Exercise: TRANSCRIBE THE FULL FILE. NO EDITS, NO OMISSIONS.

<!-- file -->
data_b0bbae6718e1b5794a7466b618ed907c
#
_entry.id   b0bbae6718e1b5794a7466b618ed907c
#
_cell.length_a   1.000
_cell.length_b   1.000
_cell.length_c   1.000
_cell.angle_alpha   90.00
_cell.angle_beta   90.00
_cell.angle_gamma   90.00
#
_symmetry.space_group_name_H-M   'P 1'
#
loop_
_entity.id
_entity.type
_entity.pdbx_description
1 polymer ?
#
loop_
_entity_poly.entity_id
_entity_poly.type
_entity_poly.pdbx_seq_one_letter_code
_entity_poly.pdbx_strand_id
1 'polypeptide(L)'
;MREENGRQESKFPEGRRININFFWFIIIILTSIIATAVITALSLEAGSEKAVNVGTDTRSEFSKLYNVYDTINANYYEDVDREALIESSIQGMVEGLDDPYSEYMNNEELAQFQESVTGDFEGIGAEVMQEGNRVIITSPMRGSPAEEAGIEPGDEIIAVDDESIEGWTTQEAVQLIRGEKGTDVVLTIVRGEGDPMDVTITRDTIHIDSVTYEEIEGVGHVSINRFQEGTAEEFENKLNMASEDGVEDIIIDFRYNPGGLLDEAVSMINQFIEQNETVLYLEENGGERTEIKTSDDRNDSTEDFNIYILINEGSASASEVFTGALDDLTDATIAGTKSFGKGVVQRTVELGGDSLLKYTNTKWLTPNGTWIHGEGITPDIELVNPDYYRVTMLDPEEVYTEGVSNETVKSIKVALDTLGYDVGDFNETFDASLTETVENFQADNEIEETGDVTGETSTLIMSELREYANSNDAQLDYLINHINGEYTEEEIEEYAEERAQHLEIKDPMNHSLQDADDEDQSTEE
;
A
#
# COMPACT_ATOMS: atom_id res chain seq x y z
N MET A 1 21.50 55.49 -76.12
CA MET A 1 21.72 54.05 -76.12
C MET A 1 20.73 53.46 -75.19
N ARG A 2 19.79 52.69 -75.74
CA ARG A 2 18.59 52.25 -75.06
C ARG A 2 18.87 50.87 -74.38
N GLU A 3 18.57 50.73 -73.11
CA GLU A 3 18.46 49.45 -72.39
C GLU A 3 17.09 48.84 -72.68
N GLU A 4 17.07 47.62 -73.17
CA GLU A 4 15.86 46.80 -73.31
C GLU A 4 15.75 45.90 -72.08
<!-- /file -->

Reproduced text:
data_b0bbae6718e1b5794a7466b618ed907c
#
_entry.id   b0bbae6718e1b5794a7466b618ed907c
#
_cell.length_a   1.000
_cell.length_b   1.000
_cell.length_c   1.000
_cell.angle_alpha   90.00
_cell.angle_beta   90.00
_cell.angle_gamma   90.00
#
_symmetry.space_group_name_H-M   'P 1'
#
loop_
_entity.id
_entity.type
_entity.pdbx_description
1 polymer ?
#
loop_
_entity_poly.entity_id
_entity_poly.type
_entity_poly.pdbx_seq_one_letter_code
_entity_poly.pdbx_strand_id
1 'polypeptide(L)'
;MREENGRQESKFPEGRRININFFWFIIIILTSIIATAVITALSLEAGSEKAVNVGTDTRSEFSKLYNVYDTINANYYEDVDREALIESSIQGMVEGLDDPYSEYMNNEELAQFQESVTGDFEGIGAEVMQEGNRVIITSPMRGSPAEEAGIEPGDEIIAVDDESIEGWTTQEAVQLIRGEKGTDVVLTIVRGEGDPMDVTITRDTIHIDSVTYEEIEGVGHVSINRFQEGTAEEFENKLNMASEDGVEDIIIDFRYNPGGLLDEAVSMINQFIEQNETVLYLEENGGERTEIKTSDDRNDSTEDFNIYILINEGSASASEVFTGALDDLTDATIAGTKSFGKGVVQRTVELGGDSLLKYTNTKWLTPNGTWIHGEGITPDIELVNPDYYRVTMLDPEEVYTEGVSNETVKSIKVALDTLGYDVGDFNETFDASLTETVENFQADNEIEETGDVTGETSTLIMSELREYANSNDAQLDYLINHINGEYTEEEIEEYAEERAQHLEIKDPMNHSLQDADDEDQSTEE
;
A
#
# COMPACT_ATOMS: atom_id res chain seq x y z
N MET A 1 21.50 55.49 -76.12
CA MET A 1 21.72 54.05 -76.12
C MET A 1 20.73 53.46 -75.19
N ARG A 2 19.79 52.69 -75.74
CA ARG A 2 18.59 52.25 -75.06
C ARG A 2 18.87 50.87 -74.38
N GLU A 3 18.57 50.73 -73.11
CA GLU A 3 18.46 49.45 -72.39
C GLU A 3 17.09 48.84 -72.68
N GLU A 4 17.07 47.62 -73.17
CA GLU A 4 15.86 46.80 -73.31
C GLU A 4 15.75 45.90 -72.08